Big data Science

If you are a Python developer—whether for data science, big data Spark, or other—you should be using Pandas Python.  This Python package makes data transformation and selecting simple and, many enthusiasts say, fun.

Python Pandas

When you start studying Pandas you might find that some of the articles on the internet give examples that are overly scientific.  So that would lead you to think this is a package mainly for data scientists, meaning statisticians and mathematicians.  Another reason you might think that is because you often see Pandas examples importing numpy, which is characterized as a “package for scientific computing with Python.” Yet it is true data scientists are thrilled about Pandas. But it is highly useful for everyone else too.  And is it not also true that in the realm of big data, everyone is to some degree a data scientist?

Here we give some examples of how to use Pandas to show how useful it is.  We will show how to:

  • Select records using Pandas syntax as you might with SQL
  • Write a Pandas dataframe to a Spark dataframe
  • Convert a Python dictionary to a Pandas dataframe

Definitions

But first some definitions:

Dictionary—is a python structure.  We mention it here because we show how to convert that a Python dictionary to a Pandas dataframe.  A dictionary is like a hashtable.  It has keys and values, like this:

{key : value}

Data frame—is the main Pandas data structure.  Think of it like a spreadsheet with rows and columns.

Series—think of this as a dataframe with just one column.

Basic Intro to Data Frames

Here are tersely worded explanations of data frame basics and how to reference data from Pandas.org.  Below we give a more gentle explanation.

To reference data you need to understand Python slice notation. The Panda slice notation expands the NumPy ndarray (n-dimensional array) notation using “[“, ”]”, and “:” .  Plus you can use column names.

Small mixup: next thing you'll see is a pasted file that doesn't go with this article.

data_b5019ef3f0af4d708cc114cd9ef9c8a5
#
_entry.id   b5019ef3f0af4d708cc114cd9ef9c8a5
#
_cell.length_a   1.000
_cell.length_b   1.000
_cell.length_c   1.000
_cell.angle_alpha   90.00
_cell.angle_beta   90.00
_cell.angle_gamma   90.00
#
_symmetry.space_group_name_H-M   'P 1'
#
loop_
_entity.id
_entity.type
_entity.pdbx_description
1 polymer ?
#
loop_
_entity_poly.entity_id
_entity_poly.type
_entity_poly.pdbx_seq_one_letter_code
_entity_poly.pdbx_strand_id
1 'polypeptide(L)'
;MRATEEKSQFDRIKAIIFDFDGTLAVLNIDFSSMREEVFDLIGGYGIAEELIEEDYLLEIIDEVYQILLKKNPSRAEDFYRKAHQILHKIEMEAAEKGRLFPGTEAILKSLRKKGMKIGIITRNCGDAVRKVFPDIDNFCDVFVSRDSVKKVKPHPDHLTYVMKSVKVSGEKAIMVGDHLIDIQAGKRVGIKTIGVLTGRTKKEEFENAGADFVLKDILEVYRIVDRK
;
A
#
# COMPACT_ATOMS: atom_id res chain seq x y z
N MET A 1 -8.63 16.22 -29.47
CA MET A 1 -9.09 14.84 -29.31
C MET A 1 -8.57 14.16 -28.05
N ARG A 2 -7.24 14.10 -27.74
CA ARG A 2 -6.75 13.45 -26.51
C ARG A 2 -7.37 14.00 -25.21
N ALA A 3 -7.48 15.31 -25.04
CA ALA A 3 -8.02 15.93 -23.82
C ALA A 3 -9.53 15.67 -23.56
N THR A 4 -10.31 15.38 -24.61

Suppose you create a dataframe like shown below. This creates a dataframe with two columns, first named “a” and the second name “b” with 10 rows of data:

   pd.DataFrame({‘a’:range(20,30),’b’:[11,12,13,14,15,16,17,18,19,20]})

Then it can be sliced as follows:

df[‘a’] Creates series with one column: column a.

df[2:4] Rows 2 to 4:

df[:4} First 4 rows:

df[4:] Start at row 4 and go to end:

Convert a Dictionary to a Data Frame

Look at this complicated looking nested dictionary below.  It gives weather readings by date. If you wanted to convert this to a Python dataframe or tuple to write to Spark you might have to make some kind of complicated loop.  But with Pandas you can do it with one short command.

[See Also:Cassandra Case Uses]

    import pandas as pd  

    weatherDF= pd.DataFrame.from_dict(weatherDict, orient= “index” )    
    weatherDF.head(10)

Notice that it used the “Date” from the outermost part of the dictionary as the row labels in the data frame.  That is different that the simpler dictionary we made above which simply numbered each row.  Also you could have changed the dataframe to have the dates as the columns and the weather readings at the rows by using:

    orient = “columns”

Select Records as You Might With SQL

How do you do SQL-type operations on Pandas dataframes?  Pandas explains it here.  Below we give our own examples.

First, let’s rename those column names in our sample dataframe to make them simpler so we can do some SQL operations on this.  We use:

    weatherDF.rename(columns={‘Wind Speed (MAX mph)’:’maxWind’},inplace=True)

(and so forth)

To produce this:

In SQL we might write this to select certain columns based on certain conditions:

    select aveTemp, maxTemp, minTemp when aveTemp >= 90

In Pandas we write that like this:

    may2014 = weatherDF[[‘aveTemp’, ‘minTemp’, ‘maxTemp’]]

    may2014[(may2014[‘maxTemp’] >= 90)]

The first statement creates the dataframe May2014 with three columns and the second pulls just those rows where the maxTemp is >= 90.

[See Also:Introduction to “Java to Objective-C” and When to Use this Translation Tool]

Write Data to Spark

Here we give an example of how to save Pandas dataframes to Spark.   Spark has recently added that ability so that in addition to creating spark RDDs (resilient distributed datasets) from Python tuples, lists, and dictionaries you can do that from Pandas dataframes. Of course doing that would also let you work with the data we just looked at above using SparkSQL if you prefer to use SQL.

    from pyspark import SparkContext

    from pyspark.sql import SQLContext
 
    sqlCtx = SQLContext(sc)
    sqlCtx.createDataFrame(weatherDF).show()

Here is some additional reading from DataBricks for some examples of how you might use the Spark abilities of Panda dataframes.

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